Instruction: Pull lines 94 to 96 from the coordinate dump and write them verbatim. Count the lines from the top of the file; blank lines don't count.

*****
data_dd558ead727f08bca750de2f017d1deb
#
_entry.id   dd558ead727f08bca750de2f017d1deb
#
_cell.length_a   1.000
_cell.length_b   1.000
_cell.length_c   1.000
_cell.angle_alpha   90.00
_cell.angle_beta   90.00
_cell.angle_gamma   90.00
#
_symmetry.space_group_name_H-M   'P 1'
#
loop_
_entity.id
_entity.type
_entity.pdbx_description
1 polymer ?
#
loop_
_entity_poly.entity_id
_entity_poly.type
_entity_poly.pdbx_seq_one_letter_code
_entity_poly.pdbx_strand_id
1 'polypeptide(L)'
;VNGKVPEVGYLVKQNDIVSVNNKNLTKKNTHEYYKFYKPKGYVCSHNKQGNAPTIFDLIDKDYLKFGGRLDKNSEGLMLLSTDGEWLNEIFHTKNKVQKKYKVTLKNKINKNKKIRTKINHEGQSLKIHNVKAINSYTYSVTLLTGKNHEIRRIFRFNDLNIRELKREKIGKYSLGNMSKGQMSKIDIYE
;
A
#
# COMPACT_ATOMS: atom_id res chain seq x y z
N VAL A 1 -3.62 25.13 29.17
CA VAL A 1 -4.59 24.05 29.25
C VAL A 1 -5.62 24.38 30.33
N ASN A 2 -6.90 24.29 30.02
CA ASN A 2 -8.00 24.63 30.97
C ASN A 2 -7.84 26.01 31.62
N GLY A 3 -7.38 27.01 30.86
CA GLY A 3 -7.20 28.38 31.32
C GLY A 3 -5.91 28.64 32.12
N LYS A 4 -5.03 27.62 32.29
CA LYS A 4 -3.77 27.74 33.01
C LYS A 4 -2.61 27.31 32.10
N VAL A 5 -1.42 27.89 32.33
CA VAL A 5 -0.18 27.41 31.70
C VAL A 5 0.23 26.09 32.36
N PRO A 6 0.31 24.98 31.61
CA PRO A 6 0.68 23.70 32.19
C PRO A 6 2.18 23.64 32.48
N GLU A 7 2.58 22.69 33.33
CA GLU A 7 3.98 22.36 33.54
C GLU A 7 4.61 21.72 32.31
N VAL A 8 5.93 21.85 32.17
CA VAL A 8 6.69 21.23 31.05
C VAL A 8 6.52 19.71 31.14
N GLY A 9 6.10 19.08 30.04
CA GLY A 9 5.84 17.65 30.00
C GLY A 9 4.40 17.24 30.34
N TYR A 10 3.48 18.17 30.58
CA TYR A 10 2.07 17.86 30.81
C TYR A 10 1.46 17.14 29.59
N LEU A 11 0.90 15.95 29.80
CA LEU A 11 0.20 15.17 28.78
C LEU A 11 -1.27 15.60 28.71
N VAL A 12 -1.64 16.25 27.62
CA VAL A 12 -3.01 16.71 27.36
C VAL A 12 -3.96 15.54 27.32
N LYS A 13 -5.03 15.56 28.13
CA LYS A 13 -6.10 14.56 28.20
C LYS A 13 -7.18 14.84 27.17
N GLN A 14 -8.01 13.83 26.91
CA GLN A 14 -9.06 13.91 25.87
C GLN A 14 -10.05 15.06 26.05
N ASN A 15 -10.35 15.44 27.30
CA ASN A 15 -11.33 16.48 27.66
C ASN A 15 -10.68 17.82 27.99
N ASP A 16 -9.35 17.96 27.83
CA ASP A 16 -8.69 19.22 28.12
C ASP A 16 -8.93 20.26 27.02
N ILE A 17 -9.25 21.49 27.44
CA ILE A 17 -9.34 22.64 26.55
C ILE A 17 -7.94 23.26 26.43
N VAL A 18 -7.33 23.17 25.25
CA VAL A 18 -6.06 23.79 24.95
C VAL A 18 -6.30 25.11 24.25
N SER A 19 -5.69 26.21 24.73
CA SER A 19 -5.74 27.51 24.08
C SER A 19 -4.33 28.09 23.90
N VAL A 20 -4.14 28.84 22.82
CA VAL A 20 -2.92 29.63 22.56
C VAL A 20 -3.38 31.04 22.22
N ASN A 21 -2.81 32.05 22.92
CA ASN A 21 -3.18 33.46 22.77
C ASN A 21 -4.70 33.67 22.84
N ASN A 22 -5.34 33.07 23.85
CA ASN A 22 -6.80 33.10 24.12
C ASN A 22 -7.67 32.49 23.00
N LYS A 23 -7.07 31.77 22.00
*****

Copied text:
N ASN A 22 -5.34 33.07 23.85
CA ASN A 22 -6.80 33.10 24.12
C ASN A 22 -7.67 32.49 23.00